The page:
Active shooter training can save lives

Active shooting training can saves lives
Published: May. 15, 2018 at 12:20 PM CDT|Updated: May. 15, 2018 at 5:00 PM CDT
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Meek said it is impossible to know where the next attack could be and could be anywhere, so...
Meek said it is impossible to know where the next attack could be and could be anywhere, so planning is key. (Source: Chris Drury/KFVS)

MOUNT VERNON, IL (KFVS) - We never truly know how we would act in an emergency like an active shooter situation.

There are active shooter training courses across the country, in which businesses, groups or individuals can sign up to learn how to try and empower themselves in the unlikely and unfortunate event an emergency, like an active shooter situation, happens.

ALICE instructors Ron Meek and Jeff Bullard taught the training at the Rend Lake College Marketplace in Mount Vernon, Illinois.

"Where is if there is a violent attack, that the strategies that are employed from the ALICE acronym is Alert, Lockdown, Inform, Counter and Evacuate," Bullard said. "It gives people who are on sight at the time when the attack is taking place, it gives them more options to realize that they are empowered, not only to survive but to stop the attack before law enforcement even arrives."

Meek said while the class is informational, the real-life situation can be much different.

"We're not going to be able to give you the perfect answer, the perfect scenario because all of these scenarios could be different," Meek said. "We want them to plan and start thinking about what they need to do in their workplace."

Meek said it is impossible to know where the next attack could be and it could be anywhere, so planning is key.

"We haven't been able to come up with a profile that says 'if you look like this if you act like this, if you do this, you're going to be an active shooter,'" Meek said. "It just doesn't work like that."

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The Office of Residence Life at Southeast Missouri State University has an active shooter training course during Residence Assistance training. Ashlee Brodland has gone through several different pieces of training: ALICE, as well as the current training the university police department conducts.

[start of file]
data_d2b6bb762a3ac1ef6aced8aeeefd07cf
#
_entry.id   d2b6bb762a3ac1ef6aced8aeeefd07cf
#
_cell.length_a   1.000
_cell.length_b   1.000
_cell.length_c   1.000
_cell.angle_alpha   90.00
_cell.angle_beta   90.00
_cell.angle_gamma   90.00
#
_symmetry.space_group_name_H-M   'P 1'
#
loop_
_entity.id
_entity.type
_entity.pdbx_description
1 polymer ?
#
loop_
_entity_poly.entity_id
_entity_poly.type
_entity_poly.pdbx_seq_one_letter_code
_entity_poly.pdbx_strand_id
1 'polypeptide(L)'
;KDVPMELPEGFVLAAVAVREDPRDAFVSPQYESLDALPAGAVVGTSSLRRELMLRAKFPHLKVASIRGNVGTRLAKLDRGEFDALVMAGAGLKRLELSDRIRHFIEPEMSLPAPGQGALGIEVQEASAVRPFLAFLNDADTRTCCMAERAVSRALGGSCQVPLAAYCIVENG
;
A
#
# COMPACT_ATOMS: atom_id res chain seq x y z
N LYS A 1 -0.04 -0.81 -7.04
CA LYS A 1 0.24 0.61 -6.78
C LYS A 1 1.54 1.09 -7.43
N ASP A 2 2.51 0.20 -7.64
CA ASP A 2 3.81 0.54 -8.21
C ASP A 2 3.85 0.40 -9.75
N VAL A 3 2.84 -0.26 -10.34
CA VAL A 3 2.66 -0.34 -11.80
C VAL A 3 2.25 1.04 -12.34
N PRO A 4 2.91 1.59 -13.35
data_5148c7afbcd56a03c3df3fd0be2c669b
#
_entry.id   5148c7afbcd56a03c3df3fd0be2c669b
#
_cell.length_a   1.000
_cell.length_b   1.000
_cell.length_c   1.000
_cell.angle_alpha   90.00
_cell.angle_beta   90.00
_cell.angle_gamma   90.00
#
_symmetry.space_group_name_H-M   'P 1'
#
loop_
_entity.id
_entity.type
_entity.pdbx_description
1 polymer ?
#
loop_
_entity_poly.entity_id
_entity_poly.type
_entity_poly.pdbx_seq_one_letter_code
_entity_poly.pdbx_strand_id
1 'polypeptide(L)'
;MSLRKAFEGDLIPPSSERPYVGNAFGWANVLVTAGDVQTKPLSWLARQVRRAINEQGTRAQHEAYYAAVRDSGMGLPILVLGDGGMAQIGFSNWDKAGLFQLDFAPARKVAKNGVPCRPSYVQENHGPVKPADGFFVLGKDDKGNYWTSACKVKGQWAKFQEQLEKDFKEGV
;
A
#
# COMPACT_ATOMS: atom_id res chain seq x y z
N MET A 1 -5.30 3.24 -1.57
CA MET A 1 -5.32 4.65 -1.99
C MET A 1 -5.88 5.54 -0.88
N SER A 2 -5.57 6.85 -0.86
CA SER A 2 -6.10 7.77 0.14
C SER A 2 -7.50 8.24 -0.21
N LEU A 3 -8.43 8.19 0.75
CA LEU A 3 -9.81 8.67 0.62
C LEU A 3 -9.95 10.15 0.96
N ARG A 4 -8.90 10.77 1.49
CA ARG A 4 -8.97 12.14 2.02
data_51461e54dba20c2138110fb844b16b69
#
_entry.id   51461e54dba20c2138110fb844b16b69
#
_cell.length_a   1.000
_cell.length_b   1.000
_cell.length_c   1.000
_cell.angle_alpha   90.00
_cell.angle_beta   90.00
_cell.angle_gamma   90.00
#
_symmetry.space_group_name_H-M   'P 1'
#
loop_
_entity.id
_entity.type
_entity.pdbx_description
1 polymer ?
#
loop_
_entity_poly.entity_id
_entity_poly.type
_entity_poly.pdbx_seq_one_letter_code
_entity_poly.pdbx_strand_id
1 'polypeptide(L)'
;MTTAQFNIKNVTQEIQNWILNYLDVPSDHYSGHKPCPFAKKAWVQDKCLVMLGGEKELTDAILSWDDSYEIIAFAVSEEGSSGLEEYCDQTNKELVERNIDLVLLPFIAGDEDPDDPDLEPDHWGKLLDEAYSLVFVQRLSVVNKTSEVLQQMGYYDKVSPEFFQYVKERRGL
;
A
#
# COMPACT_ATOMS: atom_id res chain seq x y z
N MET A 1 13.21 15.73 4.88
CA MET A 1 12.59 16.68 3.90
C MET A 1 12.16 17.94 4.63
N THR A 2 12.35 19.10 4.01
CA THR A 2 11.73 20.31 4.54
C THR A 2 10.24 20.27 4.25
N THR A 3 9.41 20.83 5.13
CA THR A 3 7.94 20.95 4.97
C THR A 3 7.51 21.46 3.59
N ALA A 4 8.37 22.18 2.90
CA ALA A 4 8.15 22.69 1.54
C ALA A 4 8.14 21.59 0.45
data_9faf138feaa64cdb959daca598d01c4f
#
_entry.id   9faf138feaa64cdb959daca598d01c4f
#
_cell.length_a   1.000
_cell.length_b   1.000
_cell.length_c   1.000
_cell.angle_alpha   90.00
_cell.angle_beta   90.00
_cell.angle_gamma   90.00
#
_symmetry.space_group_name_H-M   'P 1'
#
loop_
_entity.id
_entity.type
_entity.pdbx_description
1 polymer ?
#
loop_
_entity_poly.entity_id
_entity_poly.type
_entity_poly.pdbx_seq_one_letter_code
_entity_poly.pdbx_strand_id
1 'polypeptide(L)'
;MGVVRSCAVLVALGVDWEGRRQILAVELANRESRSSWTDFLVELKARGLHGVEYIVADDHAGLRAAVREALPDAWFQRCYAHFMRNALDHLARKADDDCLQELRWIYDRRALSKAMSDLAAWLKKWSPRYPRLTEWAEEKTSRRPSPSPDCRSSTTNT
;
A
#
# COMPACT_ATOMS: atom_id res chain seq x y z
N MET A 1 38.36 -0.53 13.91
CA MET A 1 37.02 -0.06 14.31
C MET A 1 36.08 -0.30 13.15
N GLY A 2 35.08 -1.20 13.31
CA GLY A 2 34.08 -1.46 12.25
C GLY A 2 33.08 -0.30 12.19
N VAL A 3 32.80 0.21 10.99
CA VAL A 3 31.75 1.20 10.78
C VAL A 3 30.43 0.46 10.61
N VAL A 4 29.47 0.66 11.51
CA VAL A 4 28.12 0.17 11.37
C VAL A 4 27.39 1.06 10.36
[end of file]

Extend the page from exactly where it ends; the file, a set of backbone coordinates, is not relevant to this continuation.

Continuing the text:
"I feel like even going through one in 2012, after that, I looked at those things on the news differently," Brodland said. "When I was at restaurants or movies theaters or the malls or any setting that I was in, I felt like I would think about that if I could 'what would I do in this situation' which I didn't think about before going through this training. I would think if I were at a restaurant. Would I throw my plate, would I throw my fork?"

Brodland said she has learned a lot from the training and thinks everyone should go through it.

"I don't know how it would be done, I don't know how it would be facilitated, but I think everyone in the world should be able to go through this training. Should have the opportunity, should have it available," Brodland said. "It's all about surviving the incident," Meek said. "That's what it's all about. We don't want people to be victims, we want them to be survivors."

Detective Bullard said to always plan what you would do, even if you can not get active shooter training.

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